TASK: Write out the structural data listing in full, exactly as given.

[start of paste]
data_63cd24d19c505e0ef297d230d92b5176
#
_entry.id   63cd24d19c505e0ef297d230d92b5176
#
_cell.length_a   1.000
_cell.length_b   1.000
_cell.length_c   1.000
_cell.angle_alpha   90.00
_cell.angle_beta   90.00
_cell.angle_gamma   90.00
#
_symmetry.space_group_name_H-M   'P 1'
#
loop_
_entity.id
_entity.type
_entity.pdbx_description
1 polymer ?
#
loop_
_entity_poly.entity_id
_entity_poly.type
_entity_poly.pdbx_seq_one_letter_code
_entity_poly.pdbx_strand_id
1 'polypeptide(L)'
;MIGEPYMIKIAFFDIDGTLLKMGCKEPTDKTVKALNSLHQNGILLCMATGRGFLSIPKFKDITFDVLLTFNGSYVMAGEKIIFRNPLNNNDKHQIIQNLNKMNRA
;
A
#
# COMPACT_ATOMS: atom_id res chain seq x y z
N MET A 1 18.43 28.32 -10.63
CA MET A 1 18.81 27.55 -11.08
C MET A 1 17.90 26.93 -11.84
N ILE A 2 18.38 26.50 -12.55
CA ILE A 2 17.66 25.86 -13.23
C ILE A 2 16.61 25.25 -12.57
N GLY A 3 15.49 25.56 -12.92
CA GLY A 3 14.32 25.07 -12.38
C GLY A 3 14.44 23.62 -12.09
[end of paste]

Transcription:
data_63cd24d19c505e0ef297d230d92b5176
#
_entry.id   63cd24d19c505e0ef297d230d92b5176
#
_cell.length_a   1.000
_cell.length_b   1.000
_cell.length_c   1.000
_cell.angle_alpha   90.00
_cell.angle_beta   90.00
_cell.angle_gamma   90.00
#
_symmetry.space_group_name_H-M   'P 1'
#
loop_
_entity.id
_entity.type
_entity.pdbx_description
1 polymer ?
#
loop_
_entity_poly.entity_id
_entity_poly.type
_entity_poly.pdbx_seq_one_letter_code
_entity_poly.pdbx_strand_id
1 'polypeptide(L)'
;MIGEPYMIKIAFFDIDGTLLKMGCKEPTDKTVKALNSLHQNGILLCMATGRGFLSIPKFKDITFDVLLTFNGSYVMAGEKIIFRNPLNNNDKHQIIQNLNKMNRA
;
A
#
# COMPACT_ATOMS: atom_id res chain seq x y z
N MET A 1 18.43 28.32 -10.63
CA MET A 1 18.81 27.55 -11.08
C MET A 1 17.90 26.93 -11.84
N ILE A 2 18.38 26.50 -12.55
CA ILE A 2 17.66 25.86 -13.23
C ILE A 2 16.61 25.25 -12.57
N GLY A 3 15.49 25.56 -12.92
CA GLY A 3 14.32 25.07 -12.38
C GLY A 3 14.44 23.62 -12.09